Income poverty & grantsIncome poverty & grants

Care Dependency Grants

Author/s: Katharine Hall
Date: May 2024


This indicator shows the number of children who are accessing the Care Dependency Grant (CDG) in South Africa, as recorded in the SOCPEN administrative data system of the South African Social Security Agency.


Data Source South African Social Security Agency (2007 - 2024) Social grant statistics. Pretoria: SASSA.
Notes SOCPEN figures are taken from the end of March each year (the financial year-end).
The CDG is a non-contributory monthly cash transfer to caregivers of children with disabilities who require permanent care or support services. It excludes those children who are cared for in state institutions because the purpose of the grant is to cover the additional costs (including opportunity costs) that the parent or caregiver might incur as a result of the child’s disability. The child needs to undergo a medical assessment to determine eligibility and the parent must pass an income or “means” test.

Although the CDG targets children with disabilities, children with chronic illnesses are also eligible for the grant once the illness becomes disabling, for example children who are very sick with AIDS-related illnesses. Children with disabilities and chronic illnesses need substantial care and attention, and parents may need to stay at home or employ a caregiver to tend to the child. Children with health conditions may need medication, equipment or to attend hospital often. These extra costs can put strain on families that are already struggling to make ends meet. Poverty and chronic health conditions are therefore strongly related.

It is not possible to calculate a take-up rate for the CDG because there are no reliable data on the number of children with disabilities or who are chronically ill, and in need of permanent care or support services. At the end of March 2024, 167,790 children were receiving the CDG, and from the beginning of April 2024, the grant was valued at R2,180 per month.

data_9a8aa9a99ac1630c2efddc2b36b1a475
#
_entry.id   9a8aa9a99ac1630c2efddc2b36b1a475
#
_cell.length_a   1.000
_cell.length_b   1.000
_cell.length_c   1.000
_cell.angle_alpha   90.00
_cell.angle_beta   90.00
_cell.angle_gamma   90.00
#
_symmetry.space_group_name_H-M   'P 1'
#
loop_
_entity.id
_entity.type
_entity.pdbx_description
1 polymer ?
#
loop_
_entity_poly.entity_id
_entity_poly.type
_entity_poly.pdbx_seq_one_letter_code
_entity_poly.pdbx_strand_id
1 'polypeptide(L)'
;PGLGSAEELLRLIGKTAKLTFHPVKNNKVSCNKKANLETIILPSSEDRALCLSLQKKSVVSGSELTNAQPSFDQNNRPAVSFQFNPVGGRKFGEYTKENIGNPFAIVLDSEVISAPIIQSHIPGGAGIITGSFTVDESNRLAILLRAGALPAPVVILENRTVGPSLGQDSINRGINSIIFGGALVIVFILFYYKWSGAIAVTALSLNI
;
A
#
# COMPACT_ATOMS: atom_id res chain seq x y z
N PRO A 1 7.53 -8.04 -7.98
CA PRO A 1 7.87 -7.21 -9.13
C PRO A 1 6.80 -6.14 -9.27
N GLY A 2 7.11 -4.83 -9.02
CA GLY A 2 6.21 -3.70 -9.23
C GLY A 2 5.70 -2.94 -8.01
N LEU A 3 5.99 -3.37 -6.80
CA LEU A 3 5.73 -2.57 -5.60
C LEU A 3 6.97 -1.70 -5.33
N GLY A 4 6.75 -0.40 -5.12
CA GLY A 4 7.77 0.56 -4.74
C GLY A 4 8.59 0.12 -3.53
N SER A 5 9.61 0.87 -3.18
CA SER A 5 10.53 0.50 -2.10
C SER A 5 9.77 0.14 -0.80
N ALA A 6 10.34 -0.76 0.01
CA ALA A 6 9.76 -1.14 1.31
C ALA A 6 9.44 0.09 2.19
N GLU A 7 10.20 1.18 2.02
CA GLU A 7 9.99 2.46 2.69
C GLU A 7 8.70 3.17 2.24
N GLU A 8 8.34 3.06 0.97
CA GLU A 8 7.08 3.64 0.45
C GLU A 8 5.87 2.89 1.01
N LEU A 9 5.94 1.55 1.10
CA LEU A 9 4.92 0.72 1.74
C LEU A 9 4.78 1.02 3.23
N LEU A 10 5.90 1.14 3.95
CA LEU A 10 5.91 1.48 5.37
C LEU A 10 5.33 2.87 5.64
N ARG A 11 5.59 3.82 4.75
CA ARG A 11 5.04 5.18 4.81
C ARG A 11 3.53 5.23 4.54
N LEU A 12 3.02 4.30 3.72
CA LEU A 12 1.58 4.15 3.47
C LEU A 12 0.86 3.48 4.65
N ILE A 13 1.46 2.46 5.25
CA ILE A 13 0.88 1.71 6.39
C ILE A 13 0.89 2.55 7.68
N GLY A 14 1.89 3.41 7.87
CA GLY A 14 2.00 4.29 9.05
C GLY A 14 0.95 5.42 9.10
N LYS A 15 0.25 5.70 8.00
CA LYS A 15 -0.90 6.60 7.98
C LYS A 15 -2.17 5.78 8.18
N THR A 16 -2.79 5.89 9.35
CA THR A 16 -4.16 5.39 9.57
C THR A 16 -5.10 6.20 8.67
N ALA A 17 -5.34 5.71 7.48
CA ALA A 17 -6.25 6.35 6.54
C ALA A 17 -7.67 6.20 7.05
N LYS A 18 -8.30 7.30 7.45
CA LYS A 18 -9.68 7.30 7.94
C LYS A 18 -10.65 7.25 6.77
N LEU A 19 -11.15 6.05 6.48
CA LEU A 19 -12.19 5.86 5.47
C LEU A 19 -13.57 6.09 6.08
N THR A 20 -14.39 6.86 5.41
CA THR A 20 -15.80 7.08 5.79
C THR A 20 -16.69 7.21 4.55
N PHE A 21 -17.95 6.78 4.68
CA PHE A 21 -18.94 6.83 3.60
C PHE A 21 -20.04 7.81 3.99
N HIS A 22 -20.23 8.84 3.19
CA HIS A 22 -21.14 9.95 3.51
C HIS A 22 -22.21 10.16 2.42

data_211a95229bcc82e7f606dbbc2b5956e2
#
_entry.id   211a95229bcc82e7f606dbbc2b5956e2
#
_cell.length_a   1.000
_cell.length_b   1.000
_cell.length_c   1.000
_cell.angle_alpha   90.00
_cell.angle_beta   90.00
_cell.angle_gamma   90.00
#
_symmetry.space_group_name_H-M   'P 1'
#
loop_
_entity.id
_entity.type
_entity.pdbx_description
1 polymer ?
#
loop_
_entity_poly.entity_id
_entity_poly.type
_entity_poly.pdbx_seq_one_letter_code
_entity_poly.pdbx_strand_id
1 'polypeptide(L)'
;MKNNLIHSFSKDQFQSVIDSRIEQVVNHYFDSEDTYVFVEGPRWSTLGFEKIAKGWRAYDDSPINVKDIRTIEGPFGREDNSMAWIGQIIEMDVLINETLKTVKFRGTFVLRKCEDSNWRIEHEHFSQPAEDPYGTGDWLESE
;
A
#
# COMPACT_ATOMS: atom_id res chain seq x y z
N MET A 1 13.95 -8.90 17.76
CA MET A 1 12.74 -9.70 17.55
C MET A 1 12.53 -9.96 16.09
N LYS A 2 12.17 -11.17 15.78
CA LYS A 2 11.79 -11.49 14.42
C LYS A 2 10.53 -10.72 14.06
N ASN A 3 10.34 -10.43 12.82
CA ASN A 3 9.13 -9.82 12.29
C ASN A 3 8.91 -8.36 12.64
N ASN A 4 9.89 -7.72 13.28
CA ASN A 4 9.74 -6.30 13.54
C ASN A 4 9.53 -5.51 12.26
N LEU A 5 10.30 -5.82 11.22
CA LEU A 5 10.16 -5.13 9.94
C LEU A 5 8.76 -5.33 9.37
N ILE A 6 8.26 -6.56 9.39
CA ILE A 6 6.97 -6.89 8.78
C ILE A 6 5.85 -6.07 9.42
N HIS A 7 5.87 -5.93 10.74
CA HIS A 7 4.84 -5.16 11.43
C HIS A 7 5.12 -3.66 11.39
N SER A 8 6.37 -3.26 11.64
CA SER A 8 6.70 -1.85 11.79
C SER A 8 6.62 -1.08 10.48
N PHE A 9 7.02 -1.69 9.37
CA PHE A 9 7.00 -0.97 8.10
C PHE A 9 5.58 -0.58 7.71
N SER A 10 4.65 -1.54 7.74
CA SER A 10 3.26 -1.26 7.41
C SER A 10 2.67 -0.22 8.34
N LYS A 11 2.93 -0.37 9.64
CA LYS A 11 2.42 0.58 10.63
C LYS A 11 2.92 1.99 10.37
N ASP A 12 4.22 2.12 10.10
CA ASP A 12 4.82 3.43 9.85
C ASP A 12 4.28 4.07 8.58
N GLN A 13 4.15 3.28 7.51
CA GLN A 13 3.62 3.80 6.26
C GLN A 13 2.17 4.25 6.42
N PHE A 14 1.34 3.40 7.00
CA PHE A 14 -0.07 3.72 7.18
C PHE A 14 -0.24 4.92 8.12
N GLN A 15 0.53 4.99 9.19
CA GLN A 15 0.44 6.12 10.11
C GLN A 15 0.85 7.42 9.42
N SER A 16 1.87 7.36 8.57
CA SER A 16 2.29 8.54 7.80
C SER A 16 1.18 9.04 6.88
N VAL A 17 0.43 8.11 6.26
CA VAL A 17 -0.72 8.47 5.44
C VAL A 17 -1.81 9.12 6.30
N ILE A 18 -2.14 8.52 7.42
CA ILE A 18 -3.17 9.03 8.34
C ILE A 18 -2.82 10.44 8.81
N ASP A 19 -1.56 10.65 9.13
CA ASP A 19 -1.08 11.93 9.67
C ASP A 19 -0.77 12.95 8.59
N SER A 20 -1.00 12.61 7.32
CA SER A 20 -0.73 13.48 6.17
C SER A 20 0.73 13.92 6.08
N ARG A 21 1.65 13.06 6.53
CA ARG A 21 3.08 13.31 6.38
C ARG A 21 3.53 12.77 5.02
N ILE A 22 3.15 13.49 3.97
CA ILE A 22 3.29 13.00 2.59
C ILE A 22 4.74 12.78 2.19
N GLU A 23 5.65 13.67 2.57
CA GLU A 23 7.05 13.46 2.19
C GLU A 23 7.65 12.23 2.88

The provincial distribution of CDGs is fairly consistent with the distribution of children. The provinces with the largest numbers of children – KwaZulu-Natal, Gauteng, the Eastern Cape and Limpopp – receive the largest share of CDGs. There has been a gradual but consistent increase in access to the CDG each year since 1998, when only 8,000 CDGs were disbursed.

SOCPEN (the administrative database of the Department of Social Development) records the number of Care Dependency Grants paid out every month. The figures are taken from daily reports for 31 March of each year, which is the end of the government budget cycle. For 2007 (the earliest year with available data from SASSA) the numbers are taken from the end of July.
Information on social grants is derived from the Social Pensions (SOCPEN) national database maintained by the South African Social Security Agency (SASSA), which was established in 2004 to disburse social grants for the Department of Social Development. Prior to this, the administration of social grants and maintenance of the SOCPEN database were managed directly by the department and its provincial counterparts.

There has never been a published, systematic review of the social grants database, and the limitations in terms of validity or reliability of the data have not been quantified. However, this database is regularly used by the department and other government bodies to monitor grant take-up, while the computerised system, which records every application and grant payment, minimises the possibility of human error. Take-up data and selected reports are available from the department on request throughout the year, and are also published every month on the SASSA website. Children Count provides grant take-up figures as at the end of March.